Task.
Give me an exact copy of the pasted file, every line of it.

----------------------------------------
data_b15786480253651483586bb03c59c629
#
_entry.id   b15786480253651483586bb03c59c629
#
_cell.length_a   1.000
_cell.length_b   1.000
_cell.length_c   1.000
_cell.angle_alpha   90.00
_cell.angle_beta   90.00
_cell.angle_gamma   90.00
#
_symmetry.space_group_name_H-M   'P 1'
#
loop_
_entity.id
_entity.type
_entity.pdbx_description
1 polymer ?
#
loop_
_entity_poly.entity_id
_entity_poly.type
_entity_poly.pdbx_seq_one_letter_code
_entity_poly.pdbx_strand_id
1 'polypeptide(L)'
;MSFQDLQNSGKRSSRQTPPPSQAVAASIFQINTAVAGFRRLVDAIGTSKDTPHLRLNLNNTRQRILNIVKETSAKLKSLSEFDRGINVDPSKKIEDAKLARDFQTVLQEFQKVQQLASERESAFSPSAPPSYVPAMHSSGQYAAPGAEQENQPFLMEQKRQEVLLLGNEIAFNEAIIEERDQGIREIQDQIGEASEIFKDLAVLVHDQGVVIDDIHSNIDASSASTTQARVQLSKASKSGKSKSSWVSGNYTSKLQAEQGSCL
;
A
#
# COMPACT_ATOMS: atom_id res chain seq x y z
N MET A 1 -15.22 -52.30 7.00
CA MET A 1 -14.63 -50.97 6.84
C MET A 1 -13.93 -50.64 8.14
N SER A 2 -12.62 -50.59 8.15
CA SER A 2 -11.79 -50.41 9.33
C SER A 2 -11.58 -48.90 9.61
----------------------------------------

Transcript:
data_b15786480253651483586bb03c59c629
#
_entry.id   b15786480253651483586bb03c59c629
#
_cell.length_a   1.000
_cell.length_b   1.000
_cell.length_c   1.000
_cell.angle_alpha   90.00
_cell.angle_beta   90.00
_cell.angle_gamma   90.00
#
_symmetry.space_group_name_H-M   'P 1'
#
loop_
_entity.id
_entity.type
_entity.pdbx_description
1 polymer ?
#
loop_
_entity_poly.entity_id
_entity_poly.type
_entity_poly.pdbx_seq_one_letter_code
_entity_poly.pdbx_strand_id
1 'polypeptide(L)'
;MSFQDLQNSGKRSSRQTPPPSQAVAASIFQINTAVAGFRRLVDAIGTSKDTPHLRLNLNNTRQRILNIVKETSAKLKSLSEFDRGINVDPSKKIEDAKLARDFQTVLQEFQKVQQLASERESAFSPSAPPSYVPAMHSSGQYAAPGAEQENQPFLMEQKRQEVLLLGNEIAFNEAIIEERDQGIREIQDQIGEASEIFKDLAVLVHDQGVVIDDIHSNIDASSASTTQARVQLSKASKSGKSKSSWVSGNYTSKLQAEQGSCL
;
A
#
# COMPACT_ATOMS: atom_id res chain seq x y z
N MET A 1 -15.22 -52.30 7.00
CA MET A 1 -14.63 -50.97 6.84
C MET A 1 -13.93 -50.64 8.14
N SER A 2 -12.62 -50.59 8.15
CA SER A 2 -11.79 -50.41 9.33
C SER A 2 -11.58 -48.90 9.61